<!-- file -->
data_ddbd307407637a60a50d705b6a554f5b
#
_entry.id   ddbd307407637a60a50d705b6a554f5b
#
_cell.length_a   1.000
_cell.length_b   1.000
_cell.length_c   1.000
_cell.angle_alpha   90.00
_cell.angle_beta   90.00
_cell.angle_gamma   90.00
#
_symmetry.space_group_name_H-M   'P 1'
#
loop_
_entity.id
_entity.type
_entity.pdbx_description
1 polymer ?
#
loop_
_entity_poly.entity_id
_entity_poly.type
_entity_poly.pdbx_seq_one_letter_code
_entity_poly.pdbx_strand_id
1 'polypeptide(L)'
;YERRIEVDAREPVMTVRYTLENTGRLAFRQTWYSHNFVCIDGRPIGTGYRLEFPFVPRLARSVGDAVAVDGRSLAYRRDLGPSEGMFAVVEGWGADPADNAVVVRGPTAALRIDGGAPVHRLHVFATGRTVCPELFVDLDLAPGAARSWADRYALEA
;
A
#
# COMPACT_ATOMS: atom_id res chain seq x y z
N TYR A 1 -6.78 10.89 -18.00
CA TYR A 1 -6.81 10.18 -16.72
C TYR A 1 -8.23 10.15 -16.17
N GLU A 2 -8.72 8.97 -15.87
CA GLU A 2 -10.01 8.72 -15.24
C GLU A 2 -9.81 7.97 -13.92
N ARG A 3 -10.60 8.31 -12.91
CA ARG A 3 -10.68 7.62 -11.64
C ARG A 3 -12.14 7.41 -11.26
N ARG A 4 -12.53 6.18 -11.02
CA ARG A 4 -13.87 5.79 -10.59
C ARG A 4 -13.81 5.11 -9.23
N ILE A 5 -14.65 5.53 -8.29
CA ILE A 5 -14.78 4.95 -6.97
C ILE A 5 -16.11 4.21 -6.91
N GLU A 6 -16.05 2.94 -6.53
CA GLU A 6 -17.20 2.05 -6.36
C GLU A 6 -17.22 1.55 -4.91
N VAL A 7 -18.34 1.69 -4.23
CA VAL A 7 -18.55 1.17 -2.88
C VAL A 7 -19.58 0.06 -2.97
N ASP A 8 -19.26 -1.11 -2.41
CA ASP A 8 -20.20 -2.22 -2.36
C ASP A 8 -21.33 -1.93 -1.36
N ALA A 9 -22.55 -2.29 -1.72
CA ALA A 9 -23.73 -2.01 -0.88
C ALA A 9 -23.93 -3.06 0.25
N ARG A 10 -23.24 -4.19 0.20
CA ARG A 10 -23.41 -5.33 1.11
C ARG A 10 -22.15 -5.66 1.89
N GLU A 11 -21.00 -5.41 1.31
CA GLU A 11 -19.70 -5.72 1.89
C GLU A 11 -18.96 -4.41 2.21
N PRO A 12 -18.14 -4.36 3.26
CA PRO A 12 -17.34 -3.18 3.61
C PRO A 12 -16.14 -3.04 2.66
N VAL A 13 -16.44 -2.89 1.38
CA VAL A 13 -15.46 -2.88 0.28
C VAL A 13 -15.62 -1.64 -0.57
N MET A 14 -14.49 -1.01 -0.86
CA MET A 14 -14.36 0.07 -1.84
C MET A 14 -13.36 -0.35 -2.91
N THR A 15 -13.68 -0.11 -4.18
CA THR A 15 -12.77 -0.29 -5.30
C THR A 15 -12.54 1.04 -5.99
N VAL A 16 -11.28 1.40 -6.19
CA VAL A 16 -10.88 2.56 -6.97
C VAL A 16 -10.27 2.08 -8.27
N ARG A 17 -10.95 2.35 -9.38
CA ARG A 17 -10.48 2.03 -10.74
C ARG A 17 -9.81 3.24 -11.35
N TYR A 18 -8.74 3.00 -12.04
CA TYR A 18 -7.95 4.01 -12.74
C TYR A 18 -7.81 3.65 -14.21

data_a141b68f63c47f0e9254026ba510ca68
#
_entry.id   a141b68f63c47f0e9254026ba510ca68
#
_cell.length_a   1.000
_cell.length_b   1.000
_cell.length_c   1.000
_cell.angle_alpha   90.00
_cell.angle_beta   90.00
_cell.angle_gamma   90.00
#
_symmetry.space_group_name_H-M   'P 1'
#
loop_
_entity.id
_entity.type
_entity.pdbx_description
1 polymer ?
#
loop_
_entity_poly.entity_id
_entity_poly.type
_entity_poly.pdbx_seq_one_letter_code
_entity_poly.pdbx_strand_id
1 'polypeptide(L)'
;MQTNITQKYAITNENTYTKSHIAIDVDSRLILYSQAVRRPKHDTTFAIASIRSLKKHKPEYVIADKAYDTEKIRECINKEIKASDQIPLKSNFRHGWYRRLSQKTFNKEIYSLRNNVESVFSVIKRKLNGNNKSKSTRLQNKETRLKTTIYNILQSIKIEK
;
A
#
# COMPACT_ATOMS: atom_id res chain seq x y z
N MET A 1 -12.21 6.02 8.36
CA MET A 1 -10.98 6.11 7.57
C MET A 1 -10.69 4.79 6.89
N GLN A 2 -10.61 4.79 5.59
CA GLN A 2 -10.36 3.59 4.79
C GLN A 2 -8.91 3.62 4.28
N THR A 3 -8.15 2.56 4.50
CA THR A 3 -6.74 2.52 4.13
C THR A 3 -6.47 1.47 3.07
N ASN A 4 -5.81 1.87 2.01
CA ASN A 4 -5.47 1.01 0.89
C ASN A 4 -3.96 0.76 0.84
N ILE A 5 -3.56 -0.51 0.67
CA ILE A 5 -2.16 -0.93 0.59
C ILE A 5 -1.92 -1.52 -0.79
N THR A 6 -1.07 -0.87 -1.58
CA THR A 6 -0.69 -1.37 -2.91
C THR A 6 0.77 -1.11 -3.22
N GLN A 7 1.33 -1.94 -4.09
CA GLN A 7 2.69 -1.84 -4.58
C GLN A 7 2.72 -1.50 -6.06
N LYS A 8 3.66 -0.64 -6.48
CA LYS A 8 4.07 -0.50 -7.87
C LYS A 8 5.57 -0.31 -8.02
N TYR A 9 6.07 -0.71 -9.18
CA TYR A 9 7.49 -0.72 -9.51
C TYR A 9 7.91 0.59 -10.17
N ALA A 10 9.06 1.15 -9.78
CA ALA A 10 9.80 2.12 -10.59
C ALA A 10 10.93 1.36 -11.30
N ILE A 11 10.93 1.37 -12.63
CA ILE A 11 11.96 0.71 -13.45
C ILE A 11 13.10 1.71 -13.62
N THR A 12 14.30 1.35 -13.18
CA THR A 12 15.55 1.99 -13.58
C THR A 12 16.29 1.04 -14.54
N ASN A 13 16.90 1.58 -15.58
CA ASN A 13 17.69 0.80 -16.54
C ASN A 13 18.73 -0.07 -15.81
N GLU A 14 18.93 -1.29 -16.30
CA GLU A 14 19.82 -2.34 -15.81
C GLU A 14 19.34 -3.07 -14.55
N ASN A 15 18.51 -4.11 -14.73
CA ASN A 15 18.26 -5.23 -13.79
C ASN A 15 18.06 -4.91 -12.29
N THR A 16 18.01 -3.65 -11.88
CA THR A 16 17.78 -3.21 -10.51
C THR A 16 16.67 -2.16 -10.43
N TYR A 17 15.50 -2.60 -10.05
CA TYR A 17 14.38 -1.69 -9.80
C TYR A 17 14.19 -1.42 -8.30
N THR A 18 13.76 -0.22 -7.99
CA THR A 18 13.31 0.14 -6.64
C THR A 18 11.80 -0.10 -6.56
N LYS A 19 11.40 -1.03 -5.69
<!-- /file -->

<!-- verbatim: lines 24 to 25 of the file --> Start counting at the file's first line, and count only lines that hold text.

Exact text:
_entity_poly.pdbx_strand_id
1 'polypeptide(L)'